There are a variety of classes offered in Madrid, and the program is not geared towards any major in particular. Students working towards a Spanish Language major or minor can definitely get a class or two out of the way there—and there are also opportunities for students in majors like Economics, Urban Studies, or STS. It’s also a great opportunity to complete some WAYS like CE or A-II!

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Oxford – Claire Zau

Radcliffe Camera is the famous domed library. You’ll love studying here even if you hate working in libraries. Have to get there by 10 am for a spot during exam seasons. All the main Oxford libraries are connected by tunnel so you won’t have an excuse not to go. It also seems as if Oxford has a copy of every single book published.

As a student, you can go to any of the colleges on campus without paying, including Christ Church. It has all the classic Harry Potter set-related places (check out their dining hall, their church and even their main quads are amazing). Other notable colleges to check out are All Souls, Hertford, Merton, Trinity, Lady Margaret Hall, Queens…but honestly, they are all worth exploring.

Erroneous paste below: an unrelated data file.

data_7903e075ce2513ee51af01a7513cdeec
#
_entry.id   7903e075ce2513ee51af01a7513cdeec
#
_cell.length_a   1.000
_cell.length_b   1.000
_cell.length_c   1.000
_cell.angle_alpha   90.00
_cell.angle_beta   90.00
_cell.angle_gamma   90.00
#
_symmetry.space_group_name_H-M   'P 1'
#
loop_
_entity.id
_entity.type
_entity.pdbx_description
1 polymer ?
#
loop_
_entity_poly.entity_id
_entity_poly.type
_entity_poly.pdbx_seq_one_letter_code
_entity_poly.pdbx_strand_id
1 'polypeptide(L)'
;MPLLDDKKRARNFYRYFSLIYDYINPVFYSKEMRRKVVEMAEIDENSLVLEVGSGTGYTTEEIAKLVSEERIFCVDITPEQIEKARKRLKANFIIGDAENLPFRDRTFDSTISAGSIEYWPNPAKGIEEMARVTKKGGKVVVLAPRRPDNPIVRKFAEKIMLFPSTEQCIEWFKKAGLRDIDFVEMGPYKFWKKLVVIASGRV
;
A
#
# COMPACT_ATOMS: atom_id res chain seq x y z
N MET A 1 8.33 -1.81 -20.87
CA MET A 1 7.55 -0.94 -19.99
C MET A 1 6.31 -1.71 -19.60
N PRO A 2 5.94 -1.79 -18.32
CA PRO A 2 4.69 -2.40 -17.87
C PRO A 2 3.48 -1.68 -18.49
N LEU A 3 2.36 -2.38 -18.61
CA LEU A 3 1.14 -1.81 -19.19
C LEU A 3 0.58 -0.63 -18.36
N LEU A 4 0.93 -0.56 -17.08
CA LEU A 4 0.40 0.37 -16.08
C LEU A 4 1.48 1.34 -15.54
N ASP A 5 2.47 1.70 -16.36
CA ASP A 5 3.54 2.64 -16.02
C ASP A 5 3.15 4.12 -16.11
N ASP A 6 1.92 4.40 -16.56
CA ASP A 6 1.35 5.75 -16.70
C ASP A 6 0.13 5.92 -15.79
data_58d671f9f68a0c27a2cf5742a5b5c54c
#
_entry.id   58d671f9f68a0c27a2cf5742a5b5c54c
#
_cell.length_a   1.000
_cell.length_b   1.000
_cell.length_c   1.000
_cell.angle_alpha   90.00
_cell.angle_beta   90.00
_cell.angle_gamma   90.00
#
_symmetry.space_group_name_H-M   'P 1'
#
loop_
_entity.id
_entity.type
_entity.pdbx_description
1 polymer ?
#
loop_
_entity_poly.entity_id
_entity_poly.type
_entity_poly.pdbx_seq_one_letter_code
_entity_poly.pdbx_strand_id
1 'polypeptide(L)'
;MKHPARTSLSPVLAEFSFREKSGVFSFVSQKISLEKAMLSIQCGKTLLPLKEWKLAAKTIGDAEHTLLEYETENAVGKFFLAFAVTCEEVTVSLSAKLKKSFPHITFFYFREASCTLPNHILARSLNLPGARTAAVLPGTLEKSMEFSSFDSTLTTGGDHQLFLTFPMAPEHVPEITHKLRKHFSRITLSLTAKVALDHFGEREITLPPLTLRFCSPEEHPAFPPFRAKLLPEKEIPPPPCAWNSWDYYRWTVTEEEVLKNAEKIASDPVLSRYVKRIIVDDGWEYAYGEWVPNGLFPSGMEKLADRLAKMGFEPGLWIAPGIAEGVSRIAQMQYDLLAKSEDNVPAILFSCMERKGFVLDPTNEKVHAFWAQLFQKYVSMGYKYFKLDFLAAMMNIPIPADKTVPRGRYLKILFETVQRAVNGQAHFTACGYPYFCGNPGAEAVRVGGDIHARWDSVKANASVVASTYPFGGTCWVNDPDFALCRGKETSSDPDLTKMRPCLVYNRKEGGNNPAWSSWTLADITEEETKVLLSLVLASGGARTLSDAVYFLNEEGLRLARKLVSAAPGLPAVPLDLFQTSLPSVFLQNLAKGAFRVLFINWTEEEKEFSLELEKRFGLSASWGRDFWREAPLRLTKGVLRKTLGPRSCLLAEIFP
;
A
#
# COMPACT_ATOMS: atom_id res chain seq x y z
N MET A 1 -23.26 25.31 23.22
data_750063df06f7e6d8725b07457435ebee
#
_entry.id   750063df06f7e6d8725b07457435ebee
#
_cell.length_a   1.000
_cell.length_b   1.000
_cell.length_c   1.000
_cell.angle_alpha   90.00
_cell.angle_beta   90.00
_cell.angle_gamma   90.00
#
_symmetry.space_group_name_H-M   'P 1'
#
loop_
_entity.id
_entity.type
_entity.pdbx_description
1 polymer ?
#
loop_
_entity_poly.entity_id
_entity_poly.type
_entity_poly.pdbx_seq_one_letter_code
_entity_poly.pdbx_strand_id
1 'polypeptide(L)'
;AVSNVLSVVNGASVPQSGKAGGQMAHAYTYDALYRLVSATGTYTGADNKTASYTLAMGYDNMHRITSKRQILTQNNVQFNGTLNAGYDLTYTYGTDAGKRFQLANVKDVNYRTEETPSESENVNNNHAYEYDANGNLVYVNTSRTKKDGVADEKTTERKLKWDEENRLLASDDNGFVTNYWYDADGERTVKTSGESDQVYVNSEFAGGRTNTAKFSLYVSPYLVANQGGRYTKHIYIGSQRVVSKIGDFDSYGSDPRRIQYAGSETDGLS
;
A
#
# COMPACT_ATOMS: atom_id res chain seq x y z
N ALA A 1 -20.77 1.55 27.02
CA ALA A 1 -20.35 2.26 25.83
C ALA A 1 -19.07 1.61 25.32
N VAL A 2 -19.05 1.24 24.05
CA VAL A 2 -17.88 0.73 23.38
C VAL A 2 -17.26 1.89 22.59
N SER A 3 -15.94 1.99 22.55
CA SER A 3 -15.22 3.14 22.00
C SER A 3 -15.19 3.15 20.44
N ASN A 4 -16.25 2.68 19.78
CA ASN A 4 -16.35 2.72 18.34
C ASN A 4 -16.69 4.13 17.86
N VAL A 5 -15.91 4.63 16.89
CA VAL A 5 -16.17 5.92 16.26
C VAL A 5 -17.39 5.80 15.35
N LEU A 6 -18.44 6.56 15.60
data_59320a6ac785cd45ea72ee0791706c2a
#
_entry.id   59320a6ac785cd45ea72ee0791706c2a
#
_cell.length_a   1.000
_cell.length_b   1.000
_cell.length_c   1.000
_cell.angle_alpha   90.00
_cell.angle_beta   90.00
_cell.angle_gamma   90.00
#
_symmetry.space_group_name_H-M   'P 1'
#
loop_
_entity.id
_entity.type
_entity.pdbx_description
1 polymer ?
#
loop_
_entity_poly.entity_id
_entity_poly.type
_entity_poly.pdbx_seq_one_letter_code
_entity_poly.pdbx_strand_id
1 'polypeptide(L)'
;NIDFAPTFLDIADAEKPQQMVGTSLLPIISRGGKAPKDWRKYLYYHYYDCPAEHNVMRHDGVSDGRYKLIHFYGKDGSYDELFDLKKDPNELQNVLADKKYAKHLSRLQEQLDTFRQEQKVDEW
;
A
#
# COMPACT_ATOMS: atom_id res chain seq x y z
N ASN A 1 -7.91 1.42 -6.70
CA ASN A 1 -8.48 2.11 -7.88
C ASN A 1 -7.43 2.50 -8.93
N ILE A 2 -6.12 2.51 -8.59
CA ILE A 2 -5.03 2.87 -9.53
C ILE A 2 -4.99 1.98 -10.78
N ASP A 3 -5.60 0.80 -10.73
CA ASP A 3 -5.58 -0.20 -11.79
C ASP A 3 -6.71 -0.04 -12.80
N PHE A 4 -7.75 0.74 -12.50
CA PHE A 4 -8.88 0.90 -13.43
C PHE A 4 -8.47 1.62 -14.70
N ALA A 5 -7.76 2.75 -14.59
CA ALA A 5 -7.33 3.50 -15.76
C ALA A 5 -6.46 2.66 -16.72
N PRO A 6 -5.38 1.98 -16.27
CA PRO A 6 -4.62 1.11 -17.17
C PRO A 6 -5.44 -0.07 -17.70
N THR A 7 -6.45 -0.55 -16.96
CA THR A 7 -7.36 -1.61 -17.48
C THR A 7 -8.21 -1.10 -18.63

The Ashmolean is one of many museums on campus and a great place to study.

Vaults and Garden, a café across from the Radcliffe Camera, has an amazing view of 16th century buildings. Go there to taste the best scones in town while sipping your afternoon tea.

At Covered Market, go to Moo Moo’s for unreal milkshakes that come in every flavor and pair it with Ben’s Cookies.

The perfect student snack? Kebabs. My personal fave was Ahmed’s, but I hear Hassan’s is rival because their chips (aka fries) are legendary. Oxford kids will not stop arguing over their own favorite.

Thrifting near Cowley comes in handy because Oxford has a ton of themed parties.

ATIK, also known as “Park End,” is my personal favorite club. It’s huge—the size of a large field with various rooms; one room dedicated to 2000s throwbacks, another to current top 50’s clubbing classics, another to techno… expect long lines, but luckily, everyone is a student.

The King’s Arms—better known as KA—is a great pub for day or night. I like to go here with a good book and enjoy their food and ciders.

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Paris – Gabi Piccininni